This week we are making room for the babies who will soon be here. We are rearranging our apartment, clearing out space in the back room that will be the babies' room. One of the things that occupies this room and which must be relocated is my CD collection. So it is with a mixture of sadness and delicious sentimentality that I have been "archiving" my CD's, putting the booklets and CDs into large notebooks, and the digipaks and jewel cases into boxes to be stored away.
I've been making and collecting music for the past twenty years or so. This means that most of the creative output of the musicians in my world, my friends and collaborators, is represented by shiny little discs. My music and that of my peers exists exactly in the era between the time when the CD first became the standard, and the present time, in which digital media is king and the CD is on the verge of obsolescence. So I have a big collection of CD's, and they mean a lot to me. Each one is a little time capsule and a magical window into a world that existed with perfect technicolor clarity. For me, the entire CD is part of the package, including the CD itself, the front and back cover, the booklet, the spine, all of it. So it a lttle painful to separate CDs into two parts.
Many of my CDs have inscriptions or autographs. This one on the left is from Vic Chesnutt, with whom I had the good fortune to play a series of concerts in New York in 200?. We rehearsed for three days in the Brooklyn basement of fellow musician T. Griffin, and then we played three shows. He paid us a very small amount, we were all thankful to be playing with one of our heroes. About a week after the shows were over and Vic had gone home to Athens, GA, I received a package of CDs in the mail. He had sent me his entire discography, every single CD signed in his shaky hand (he was wheelchair-bound and had only partial use of his right hand). I will always treasure these mementos of a time, and an artist, who are no longer with us.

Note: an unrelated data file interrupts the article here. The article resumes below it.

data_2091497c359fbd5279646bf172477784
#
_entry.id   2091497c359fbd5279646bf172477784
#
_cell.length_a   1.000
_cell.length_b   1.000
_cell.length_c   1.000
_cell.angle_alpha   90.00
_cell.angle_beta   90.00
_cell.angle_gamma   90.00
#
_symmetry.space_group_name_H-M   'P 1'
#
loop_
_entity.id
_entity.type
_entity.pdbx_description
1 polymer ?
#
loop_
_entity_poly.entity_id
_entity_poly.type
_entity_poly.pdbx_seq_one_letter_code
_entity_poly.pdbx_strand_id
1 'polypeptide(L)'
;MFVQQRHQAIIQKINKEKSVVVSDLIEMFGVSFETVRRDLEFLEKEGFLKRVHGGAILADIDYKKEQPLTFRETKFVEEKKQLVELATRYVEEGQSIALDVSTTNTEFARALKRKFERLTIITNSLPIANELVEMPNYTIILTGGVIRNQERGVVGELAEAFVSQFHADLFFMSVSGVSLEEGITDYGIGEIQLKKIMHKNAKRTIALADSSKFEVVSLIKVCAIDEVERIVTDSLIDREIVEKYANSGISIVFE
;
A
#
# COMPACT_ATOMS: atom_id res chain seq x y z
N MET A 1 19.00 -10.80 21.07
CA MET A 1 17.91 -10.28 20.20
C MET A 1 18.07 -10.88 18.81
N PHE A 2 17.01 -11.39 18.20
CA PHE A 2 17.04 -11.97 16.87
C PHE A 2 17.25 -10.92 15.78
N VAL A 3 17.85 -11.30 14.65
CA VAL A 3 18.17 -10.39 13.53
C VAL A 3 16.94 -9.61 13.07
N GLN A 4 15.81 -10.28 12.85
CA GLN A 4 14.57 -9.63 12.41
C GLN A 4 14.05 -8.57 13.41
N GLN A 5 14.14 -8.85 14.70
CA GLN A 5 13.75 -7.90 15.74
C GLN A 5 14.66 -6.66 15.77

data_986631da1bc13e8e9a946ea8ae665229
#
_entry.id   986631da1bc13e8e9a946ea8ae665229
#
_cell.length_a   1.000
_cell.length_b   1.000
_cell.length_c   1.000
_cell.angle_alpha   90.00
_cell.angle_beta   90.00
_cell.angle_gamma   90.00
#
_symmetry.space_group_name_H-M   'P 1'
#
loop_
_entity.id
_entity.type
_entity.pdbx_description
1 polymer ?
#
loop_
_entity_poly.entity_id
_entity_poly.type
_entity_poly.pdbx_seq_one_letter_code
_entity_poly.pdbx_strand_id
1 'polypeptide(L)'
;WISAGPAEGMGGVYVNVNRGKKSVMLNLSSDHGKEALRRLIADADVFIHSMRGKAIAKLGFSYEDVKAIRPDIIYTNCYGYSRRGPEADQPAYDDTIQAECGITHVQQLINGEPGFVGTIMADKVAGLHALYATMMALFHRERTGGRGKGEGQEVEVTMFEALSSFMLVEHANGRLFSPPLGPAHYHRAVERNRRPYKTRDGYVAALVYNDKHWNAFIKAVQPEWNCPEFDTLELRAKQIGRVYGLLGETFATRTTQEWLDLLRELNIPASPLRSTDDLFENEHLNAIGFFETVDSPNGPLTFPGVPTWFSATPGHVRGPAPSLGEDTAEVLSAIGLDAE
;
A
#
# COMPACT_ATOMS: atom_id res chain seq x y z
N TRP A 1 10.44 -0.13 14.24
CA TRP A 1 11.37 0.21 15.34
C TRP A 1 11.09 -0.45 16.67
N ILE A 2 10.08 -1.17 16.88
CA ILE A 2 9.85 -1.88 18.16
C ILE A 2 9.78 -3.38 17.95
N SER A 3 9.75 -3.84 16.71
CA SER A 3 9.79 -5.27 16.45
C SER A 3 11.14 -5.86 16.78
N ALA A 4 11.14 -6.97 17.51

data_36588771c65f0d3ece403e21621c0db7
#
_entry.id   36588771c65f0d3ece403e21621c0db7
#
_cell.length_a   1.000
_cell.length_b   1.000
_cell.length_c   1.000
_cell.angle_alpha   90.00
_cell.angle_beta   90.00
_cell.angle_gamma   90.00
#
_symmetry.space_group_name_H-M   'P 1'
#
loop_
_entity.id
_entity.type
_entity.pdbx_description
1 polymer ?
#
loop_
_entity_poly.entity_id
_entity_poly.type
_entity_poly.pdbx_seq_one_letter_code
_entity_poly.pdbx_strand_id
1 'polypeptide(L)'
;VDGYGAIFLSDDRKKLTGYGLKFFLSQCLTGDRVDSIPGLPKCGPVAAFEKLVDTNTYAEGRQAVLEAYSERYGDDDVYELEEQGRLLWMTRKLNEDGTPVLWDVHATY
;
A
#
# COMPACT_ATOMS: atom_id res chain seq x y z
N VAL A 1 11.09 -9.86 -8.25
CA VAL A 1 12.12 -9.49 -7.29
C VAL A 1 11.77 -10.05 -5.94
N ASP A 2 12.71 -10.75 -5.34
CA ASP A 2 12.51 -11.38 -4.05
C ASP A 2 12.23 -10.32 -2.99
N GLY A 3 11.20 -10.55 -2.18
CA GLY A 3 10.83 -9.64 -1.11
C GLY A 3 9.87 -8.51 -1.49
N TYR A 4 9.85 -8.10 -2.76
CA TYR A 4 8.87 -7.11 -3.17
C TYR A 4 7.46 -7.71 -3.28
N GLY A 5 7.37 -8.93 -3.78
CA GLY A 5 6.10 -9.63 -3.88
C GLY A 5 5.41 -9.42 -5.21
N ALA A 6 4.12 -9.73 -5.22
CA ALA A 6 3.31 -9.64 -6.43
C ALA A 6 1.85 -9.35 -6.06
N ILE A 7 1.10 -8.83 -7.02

And since the advent of the CD in the early 90's came at the expense of the vinyl record, many of the artists in my collection had a very ambivalent and even adversarial relationship with the CD as a medium. As they started to become the standard, CDs were considered evil and insidious by indie rockers, sonic purists, and hipsters (as they still are.) They were considered a ploy by the music industry to justify raising prices. Most featured an overabundance of packaging, making them extremely wasteful as well as over-priced. And compared to vinyl records, which emphasized the low end and added a level of compression and warmth, CDs were bright, sparkly, and cold. This Drive Like Jehu CD, called Yank Crime, came out in 1991. The only thing written on it, besides the record label info, is "CD's REALLY FUCKING BLOW."
And even my promo CDs have some eerie resonance. These two promo David Bowie CD's (which I think were given to me by someone who worked at his label) are stamped with the projected release date. Christiane F. was a soundtrack album originally release in 1981. All Saints was a compilation that originally came out in 1993. Both had the distinction of being re-released on September 11, 2001.